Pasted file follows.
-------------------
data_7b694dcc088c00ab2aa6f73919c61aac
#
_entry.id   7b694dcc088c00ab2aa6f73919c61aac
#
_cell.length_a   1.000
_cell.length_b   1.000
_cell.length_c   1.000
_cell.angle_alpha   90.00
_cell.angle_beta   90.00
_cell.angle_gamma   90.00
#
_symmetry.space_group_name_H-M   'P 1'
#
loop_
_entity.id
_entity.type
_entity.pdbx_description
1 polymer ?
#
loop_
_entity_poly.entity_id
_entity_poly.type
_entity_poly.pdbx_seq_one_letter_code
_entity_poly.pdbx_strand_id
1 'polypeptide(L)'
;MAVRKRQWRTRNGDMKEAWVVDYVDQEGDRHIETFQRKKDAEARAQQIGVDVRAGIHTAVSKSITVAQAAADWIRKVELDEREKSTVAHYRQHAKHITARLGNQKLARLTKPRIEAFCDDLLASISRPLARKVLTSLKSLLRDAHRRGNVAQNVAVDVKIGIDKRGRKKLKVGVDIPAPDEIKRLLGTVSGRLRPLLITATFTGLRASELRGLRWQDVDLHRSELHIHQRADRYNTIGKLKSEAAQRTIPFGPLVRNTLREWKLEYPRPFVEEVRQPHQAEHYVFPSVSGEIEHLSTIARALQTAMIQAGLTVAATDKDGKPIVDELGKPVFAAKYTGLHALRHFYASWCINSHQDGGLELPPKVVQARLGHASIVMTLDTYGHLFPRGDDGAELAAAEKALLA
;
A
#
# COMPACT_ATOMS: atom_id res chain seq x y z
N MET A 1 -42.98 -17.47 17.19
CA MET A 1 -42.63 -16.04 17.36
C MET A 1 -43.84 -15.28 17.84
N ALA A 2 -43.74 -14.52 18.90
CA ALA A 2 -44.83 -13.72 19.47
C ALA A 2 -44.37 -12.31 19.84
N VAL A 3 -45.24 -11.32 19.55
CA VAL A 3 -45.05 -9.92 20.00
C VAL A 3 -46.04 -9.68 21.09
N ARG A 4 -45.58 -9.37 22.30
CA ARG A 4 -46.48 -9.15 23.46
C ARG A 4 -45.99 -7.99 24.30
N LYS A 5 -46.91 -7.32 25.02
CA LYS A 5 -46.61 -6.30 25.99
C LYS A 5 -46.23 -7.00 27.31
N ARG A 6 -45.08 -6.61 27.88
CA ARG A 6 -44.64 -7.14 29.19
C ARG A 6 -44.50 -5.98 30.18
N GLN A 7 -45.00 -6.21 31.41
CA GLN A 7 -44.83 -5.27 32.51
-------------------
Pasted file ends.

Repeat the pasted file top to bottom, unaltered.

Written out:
data_7b694dcc088c00ab2aa6f73919c61aac
#
_entry.id   7b694dcc088c00ab2aa6f73919c61aac
#
_cell.length_a   1.000
_cell.length_b   1.000
_cell.length_c   1.000
_cell.angle_alpha   90.00
_cell.angle_beta   90.00
_cell.angle_gamma   90.00
#
_symmetry.space_group_name_H-M   'P 1'
#
loop_
_entity.id
_entity.type
_entity.pdbx_description
1 polymer ?
#
loop_
_entity_poly.entity_id
_entity_poly.type
_entity_poly.pdbx_seq_one_letter_code
_entity_poly.pdbx_strand_id
1 'polypeptide(L)'
;MAVRKRQWRTRNGDMKEAWVVDYVDQEGDRHIETFQRKKDAEARAQQIGVDVRAGIHTAVSKSITVAQAAADWIRKVELDEREKSTVAHYRQHAKHITARLGNQKLARLTKPRIEAFCDDLLASISRPLARKVLTSLKSLLRDAHRRGNVAQNVAVDVKIGIDKRGRKKLKVGVDIPAPDEIKRLLGTVSGRLRPLLITATFTGLRASELRGLRWQDVDLHRSELHIHQRADRYNTIGKLKSEAAQRTIPFGPLVRNTLREWKLEYPRPFVEEVRQPHQAEHYVFPSVSGEIEHLSTIARALQTAMIQAGLTVAATDKDGKPIVDELGKPVFAAKYTGLHALRHFYASWCINSHQDGGLELPPKVVQARLGHASIVMTLDTYGHLFPRGDDGAELAAAEKALLA
;
A
#
# COMPACT_ATOMS: atom_id res chain seq x y z
N MET A 1 -42.98 -17.47 17.19
CA MET A 1 -42.63 -16.04 17.36
C MET A 1 -43.84 -15.28 17.84
N ALA A 2 -43.74 -14.52 18.90
CA ALA A 2 -44.83 -13.72 19.47
C ALA A 2 -44.37 -12.31 19.84
N VAL A 3 -45.24 -11.32 19.55
CA VAL A 3 -45.05 -9.92 20.00
C VAL A 3 -46.04 -9.68 21.09
N ARG A 4 -45.58 -9.37 22.30
CA ARG A 4 -46.48 -9.15 23.46
C ARG A 4 -45.99 -7.99 24.30
N LYS A 5 -46.91 -7.32 25.02
CA LYS A 5 -46.61 -6.30 25.99
C LYS A 5 -46.23 -7.00 27.31
N ARG A 6 -45.08 -6.61 27.88
CA ARG A 6 -44.64 -7.14 29.19
C ARG A 6 -44.50 -5.98 30.18
N GLN A 7 -45.00 -6.21 31.41
CA GLN A 7 -44.83 -5.27 32.51